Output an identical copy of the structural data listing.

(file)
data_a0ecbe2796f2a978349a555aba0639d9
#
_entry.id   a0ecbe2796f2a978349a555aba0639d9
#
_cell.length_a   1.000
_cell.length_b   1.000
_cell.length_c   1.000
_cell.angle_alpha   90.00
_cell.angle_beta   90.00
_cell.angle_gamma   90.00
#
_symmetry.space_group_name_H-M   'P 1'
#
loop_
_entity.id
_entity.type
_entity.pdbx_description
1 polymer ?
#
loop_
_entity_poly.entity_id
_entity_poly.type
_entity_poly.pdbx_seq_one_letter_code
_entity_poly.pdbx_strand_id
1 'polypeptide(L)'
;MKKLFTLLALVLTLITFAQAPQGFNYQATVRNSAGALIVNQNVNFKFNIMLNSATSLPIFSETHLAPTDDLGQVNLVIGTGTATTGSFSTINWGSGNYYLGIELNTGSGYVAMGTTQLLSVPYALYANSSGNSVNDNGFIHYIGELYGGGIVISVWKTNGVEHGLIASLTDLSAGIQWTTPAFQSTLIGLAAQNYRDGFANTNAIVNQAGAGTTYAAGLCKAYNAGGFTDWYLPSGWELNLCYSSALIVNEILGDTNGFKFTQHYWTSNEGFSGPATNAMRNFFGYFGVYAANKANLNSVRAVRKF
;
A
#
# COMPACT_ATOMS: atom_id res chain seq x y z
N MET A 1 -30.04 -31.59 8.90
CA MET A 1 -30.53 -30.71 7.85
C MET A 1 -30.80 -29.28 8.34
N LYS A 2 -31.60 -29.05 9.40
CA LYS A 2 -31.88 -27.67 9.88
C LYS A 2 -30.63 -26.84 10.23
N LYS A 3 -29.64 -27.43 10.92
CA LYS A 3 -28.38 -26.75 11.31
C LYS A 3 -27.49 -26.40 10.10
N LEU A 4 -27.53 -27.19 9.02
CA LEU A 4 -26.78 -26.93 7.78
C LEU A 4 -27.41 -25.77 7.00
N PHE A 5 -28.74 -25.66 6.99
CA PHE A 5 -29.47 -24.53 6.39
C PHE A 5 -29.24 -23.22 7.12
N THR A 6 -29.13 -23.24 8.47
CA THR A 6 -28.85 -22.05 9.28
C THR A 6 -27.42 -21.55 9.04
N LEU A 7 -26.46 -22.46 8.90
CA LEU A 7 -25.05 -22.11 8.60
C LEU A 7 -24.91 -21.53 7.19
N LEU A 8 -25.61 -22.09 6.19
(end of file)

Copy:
data_a0ecbe2796f2a978349a555aba0639d9
#
_entry.id   a0ecbe2796f2a978349a555aba0639d9
#
_cell.length_a   1.000
_cell.length_b   1.000
_cell.length_c   1.000
_cell.angle_alpha   90.00
_cell.angle_beta   90.00
_cell.angle_gamma   90.00
#
_symmetry.space_group_name_H-M   'P 1'
#
loop_
_entity.id
_entity.type
_entity.pdbx_description
1 polymer ?
#
loop_
_entity_poly.entity_id
_entity_poly.type
_entity_poly.pdbx_seq_one_letter_code
_entity_poly.pdbx_strand_id
1 'polypeptide(L)'
;MKKLFTLLALVLTLITFAQAPQGFNYQATVRNSAGALIVNQNVNFKFNIMLNSATSLPIFSETHLAPTDDLGQVNLVIGTGTATTGSFSTINWGSGNYYLGIELNTGSGYVAMGTTQLLSVPYALYANSSGNSVNDNGFIHYIGELYGGGIVISVWKTNGVEHGLIASLTDLSAGIQWTTPAFQSTLIGLAAQNYRDGFANTNAIVNQAGAGTTYAAGLCKAYNAGGFTDWYLPSGWELNLCYSSALIVNEILGDTNGFKFTQHYWTSNEGFSGPATNAMRNFFGYFGVYAANKANLNSVRAVRKF
;
A
#
# COMPACT_ATOMS: atom_id res chain seq x y z
N MET A 1 -30.04 -31.59 8.90
CA MET A 1 -30.53 -30.71 7.85
C MET A 1 -30.80 -29.28 8.34
N LYS A 2 -31.60 -29.05 9.40
CA LYS A 2 -31.88 -27.67 9.88
C LYS A 2 -30.63 -26.84 10.23
N LYS A 3 -29.64 -27.43 10.92
CA LYS A 3 -28.38 -26.75 11.31
C LYS A 3 -27.49 -26.40 10.10
N LEU A 4 -27.53 -27.19 9.02
CA LEU A 4 -26.78 -26.93 7.78
C LEU A 4 -27.41 -25.77 7.00
N PHE A 5 -28.74 -25.66 6.99
CA PHE A 5 -29.47 -24.53 6.39
C PHE A 5 -29.24 -23.22 7.12
N THR A 6 -29.13 -23.24 8.47
CA THR A 6 -28.85 -22.05 9.28
C THR A 6 -27.42 -21.55 9.04
N LEU A 7 -26.46 -22.46 8.90
CA LEU A 7 -25.05 -22.11 8.60
C LEU A 7 -24.91 -21.53 7.19
N LEU A 8 -25.61 -22.09 6.19